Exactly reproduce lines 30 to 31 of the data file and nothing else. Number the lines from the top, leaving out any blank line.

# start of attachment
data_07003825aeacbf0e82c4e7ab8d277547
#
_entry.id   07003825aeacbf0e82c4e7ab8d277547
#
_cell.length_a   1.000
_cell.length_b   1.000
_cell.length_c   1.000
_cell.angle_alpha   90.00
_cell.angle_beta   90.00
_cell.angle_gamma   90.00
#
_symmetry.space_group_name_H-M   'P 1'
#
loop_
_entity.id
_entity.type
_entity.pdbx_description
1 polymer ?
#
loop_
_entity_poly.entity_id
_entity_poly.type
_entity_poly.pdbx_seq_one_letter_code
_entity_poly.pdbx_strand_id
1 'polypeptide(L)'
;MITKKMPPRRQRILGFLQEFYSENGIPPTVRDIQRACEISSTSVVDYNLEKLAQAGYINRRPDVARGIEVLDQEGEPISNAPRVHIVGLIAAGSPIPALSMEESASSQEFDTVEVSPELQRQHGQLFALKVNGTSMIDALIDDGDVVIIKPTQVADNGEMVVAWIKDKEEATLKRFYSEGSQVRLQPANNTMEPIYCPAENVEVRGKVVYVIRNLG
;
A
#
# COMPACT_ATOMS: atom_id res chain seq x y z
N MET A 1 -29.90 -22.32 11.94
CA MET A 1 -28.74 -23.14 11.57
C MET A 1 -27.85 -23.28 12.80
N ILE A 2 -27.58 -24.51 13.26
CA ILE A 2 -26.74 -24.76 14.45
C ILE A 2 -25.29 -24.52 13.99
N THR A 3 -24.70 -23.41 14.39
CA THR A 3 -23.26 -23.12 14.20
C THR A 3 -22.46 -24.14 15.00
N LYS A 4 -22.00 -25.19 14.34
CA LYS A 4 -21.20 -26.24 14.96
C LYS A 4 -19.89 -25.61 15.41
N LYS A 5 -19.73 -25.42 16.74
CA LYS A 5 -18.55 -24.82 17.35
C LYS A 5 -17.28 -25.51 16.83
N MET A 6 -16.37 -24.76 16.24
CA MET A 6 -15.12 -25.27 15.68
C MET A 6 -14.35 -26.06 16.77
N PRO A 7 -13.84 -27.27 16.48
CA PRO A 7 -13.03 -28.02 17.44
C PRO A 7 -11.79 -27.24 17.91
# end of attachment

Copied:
# COMPACT_ATOMS: atom_id res chain seq x y z
N MET A 1 -29.90 -22.32 11.94